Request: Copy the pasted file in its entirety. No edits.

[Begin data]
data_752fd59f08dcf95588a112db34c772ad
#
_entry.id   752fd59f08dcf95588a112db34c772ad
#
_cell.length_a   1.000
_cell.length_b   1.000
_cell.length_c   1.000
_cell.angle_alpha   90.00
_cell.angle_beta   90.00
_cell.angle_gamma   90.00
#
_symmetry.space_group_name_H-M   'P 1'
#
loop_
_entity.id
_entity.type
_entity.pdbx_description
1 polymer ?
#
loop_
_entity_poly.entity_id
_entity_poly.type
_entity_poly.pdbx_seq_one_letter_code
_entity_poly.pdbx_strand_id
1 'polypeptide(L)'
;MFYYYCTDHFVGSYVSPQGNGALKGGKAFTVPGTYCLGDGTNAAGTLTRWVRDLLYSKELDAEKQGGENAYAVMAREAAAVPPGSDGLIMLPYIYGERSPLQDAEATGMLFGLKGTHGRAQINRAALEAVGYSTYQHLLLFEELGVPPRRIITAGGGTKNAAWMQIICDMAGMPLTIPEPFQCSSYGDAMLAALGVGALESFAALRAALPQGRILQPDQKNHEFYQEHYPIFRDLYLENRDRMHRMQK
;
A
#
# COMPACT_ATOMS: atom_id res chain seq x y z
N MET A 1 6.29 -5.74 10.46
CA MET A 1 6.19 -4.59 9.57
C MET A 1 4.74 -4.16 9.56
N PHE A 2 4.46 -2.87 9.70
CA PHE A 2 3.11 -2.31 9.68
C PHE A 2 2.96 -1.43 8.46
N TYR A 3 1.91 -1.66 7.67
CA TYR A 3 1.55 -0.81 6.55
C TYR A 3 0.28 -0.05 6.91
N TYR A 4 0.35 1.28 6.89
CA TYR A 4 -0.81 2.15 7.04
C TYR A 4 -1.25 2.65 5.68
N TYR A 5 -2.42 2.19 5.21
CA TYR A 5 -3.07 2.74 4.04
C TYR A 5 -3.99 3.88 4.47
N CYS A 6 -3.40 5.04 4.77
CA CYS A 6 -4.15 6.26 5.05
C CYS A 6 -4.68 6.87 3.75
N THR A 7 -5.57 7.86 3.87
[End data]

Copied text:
data_752fd59f08dcf95588a112db34c772ad
#
_entry.id   752fd59f08dcf95588a112db34c772ad
#
_cell.length_a   1.000
_cell.length_b   1.000
_cell.length_c   1.000
_cell.angle_alpha   90.00
_cell.angle_beta   90.00
_cell.angle_gamma   90.00
#
_symmetry.space_group_name_H-M   'P 1'
#
loop_
_entity.id
_entity.type
_entity.pdbx_description
1 polymer ?
#
loop_
_entity_poly.entity_id
_entity_poly.type
_entity_poly.pdbx_seq_one_letter_code
_entity_poly.pdbx_strand_id
1 'polypeptide(L)'
;MFYYYCTDHFVGSYVSPQGNGALKGGKAFTVPGTYCLGDGTNAAGTLTRWVRDLLYSKELDAEKQGGENAYAVMAREAAAVPPGSDGLIMLPYIYGERSPLQDAEATGMLFGLKGTHGRAQINRAALEAVGYSTYQHLLLFEELGVPPRRIITAGGGTKNAAWMQIICDMAGMPLTIPEPFQCSSYGDAMLAALGVGALESFAALRAALPQGRILQPDQKNHEFYQEHYPIFRDLYLENRDRMHRMQK
;
A
#
# COMPACT_ATOMS: atom_id res chain seq x y z
N MET A 1 6.29 -5.74 10.46
CA MET A 1 6.19 -4.59 9.57
C MET A 1 4.74 -4.16 9.56
N PHE A 2 4.46 -2.87 9.70
CA PHE A 2 3.11 -2.31 9.68
C PHE A 2 2.96 -1.43 8.46
N TYR A 3 1.91 -1.66 7.67
CA TYR A 3 1.55 -0.81 6.55
C TYR A 3 0.28 -0.05 6.91
N TYR A 4 0.35 1.28 6.89
CA TYR A 4 -0.81 2.15 7.04
C TYR A 4 -1.25 2.65 5.68
N TYR A 5 -2.42 2.19 5.21
CA TYR A 5 -3.07 2.74 4.04
C TYR A 5 -3.99 3.88 4.47
N CYS A 6 -3.40 5.04 4.77
CA CYS A 6 -4.15 6.26 5.05
C CYS A 6 -4.68 6.87 3.75
N THR A 7 -5.57 7.86 3.87